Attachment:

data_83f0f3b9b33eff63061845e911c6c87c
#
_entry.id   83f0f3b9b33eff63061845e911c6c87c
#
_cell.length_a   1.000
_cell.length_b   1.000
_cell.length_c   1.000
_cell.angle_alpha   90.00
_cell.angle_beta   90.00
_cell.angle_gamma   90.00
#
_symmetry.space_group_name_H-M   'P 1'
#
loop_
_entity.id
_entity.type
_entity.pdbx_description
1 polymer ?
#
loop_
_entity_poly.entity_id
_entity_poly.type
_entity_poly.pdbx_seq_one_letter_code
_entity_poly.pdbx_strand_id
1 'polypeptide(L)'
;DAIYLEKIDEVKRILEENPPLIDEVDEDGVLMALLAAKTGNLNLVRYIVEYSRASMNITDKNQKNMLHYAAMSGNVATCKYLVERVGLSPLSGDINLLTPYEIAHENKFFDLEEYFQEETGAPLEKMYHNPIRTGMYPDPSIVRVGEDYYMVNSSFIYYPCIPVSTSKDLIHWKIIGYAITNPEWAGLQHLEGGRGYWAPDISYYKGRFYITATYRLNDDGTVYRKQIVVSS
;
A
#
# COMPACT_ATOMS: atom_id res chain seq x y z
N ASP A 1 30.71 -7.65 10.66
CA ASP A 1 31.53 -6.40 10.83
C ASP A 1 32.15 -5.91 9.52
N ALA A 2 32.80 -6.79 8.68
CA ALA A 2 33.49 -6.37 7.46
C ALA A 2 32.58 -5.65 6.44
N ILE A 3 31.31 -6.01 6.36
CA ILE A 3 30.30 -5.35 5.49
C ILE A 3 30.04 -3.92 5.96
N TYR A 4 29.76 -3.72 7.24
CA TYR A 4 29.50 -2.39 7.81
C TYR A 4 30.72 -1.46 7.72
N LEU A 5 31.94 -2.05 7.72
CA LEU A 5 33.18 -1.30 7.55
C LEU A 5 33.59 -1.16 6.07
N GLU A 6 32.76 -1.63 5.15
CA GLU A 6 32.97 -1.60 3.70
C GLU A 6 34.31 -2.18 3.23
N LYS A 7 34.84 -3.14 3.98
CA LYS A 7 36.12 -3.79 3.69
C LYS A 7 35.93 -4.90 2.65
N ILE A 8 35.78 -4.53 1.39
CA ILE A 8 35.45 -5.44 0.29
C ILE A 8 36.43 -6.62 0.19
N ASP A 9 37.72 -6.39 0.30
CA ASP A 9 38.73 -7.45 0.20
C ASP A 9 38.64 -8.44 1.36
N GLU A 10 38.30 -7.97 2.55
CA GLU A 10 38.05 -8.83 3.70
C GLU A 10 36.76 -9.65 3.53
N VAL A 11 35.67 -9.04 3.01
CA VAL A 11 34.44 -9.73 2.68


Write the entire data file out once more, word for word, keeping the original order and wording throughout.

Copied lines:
data_83f0f3b9b33eff63061845e911c6c87c
#
_entry.id   83f0f3b9b33eff63061845e911c6c87c
#
_cell.length_a   1.000
_cell.length_b   1.000
_cell.length_c   1.000
_cell.angle_alpha   90.00
_cell.angle_beta   90.00
_cell.angle_gamma   90.00
#
_symmetry.space_group_name_H-M   'P 1'
#
loop_
_entity.id
_entity.type
_entity.pdbx_description
1 polymer ?
#
loop_
_entity_poly.entity_id
_entity_poly.type
_entity_poly.pdbx_seq_one_letter_code
_entity_poly.pdbx_strand_id
1 'polypeptide(L)'
;DAIYLEKIDEVKRILEENPPLIDEVDEDGVLMALLAAKTGNLNLVRYIVEYSRASMNITDKNQKNMLHYAAMSGNVATCKYLVERVGLSPLSGDINLLTPYEIAHENKFFDLEEYFQEETGAPLEKMYHNPIRTGMYPDPSIVRVGEDYYMVNSSFIYYPCIPVSTSKDLIHWKIIGYAITNPEWAGLQHLEGGRGYWAPDISYYKGRFYITATYRLNDDGTVYRKQIVVSS
;
A
#
# COMPACT_ATOMS: atom_id res chain seq x y z
N ASP A 1 30.71 -7.65 10.66
CA ASP A 1 31.53 -6.40 10.83
C ASP A 1 32.15 -5.91 9.52
N ALA A 2 32.80 -6.79 8.68
CA ALA A 2 33.49 -6.37 7.46
C ALA A 2 32.58 -5.65 6.44
N ILE A 3 31.31 -6.01 6.36
CA ILE A 3 30.30 -5.35 5.49
C ILE A 3 30.04 -3.92 5.96
N TYR A 4 29.76 -3.72 7.24
CA TYR A 4 29.50 -2.39 7.81
C TYR A 4 30.72 -1.46 7.72
N LEU A 5 31.94 -2.05 7.72
CA LEU A 5 33.18 -1.30 7.55
C LEU A 5 33.59 -1.16 6.07
N GLU A 6 32.76 -1.63 5.15
CA GLU A 6 32.97 -1.60 3.70
C GLU A 6 34.31 -2.18 3.23
N LYS A 7 34.84 -3.14 3.98
CA LYS A 7 36.12 -3.79 3.69
C LYS A 7 35.93 -4.90 2.65
N ILE A 8 35.78 -4.53 1.39
CA ILE A 8 35.45 -5.44 0.29
C ILE A 8 36.43 -6.62 0.19
N ASP A 9 37.72 -6.39 0.30
CA ASP A 9 38.73 -7.45 0.20
C ASP A 9 38.64 -8.44 1.36
N GLU A 10 38.30 -7.97 2.55
CA GLU A 10 38.05 -8.83 3.70
C GLU A 10 36.76 -9.65 3.53
N VAL A 11 35.67 -9.04 3.01
CA VAL A 11 34.44 -9.73 2.68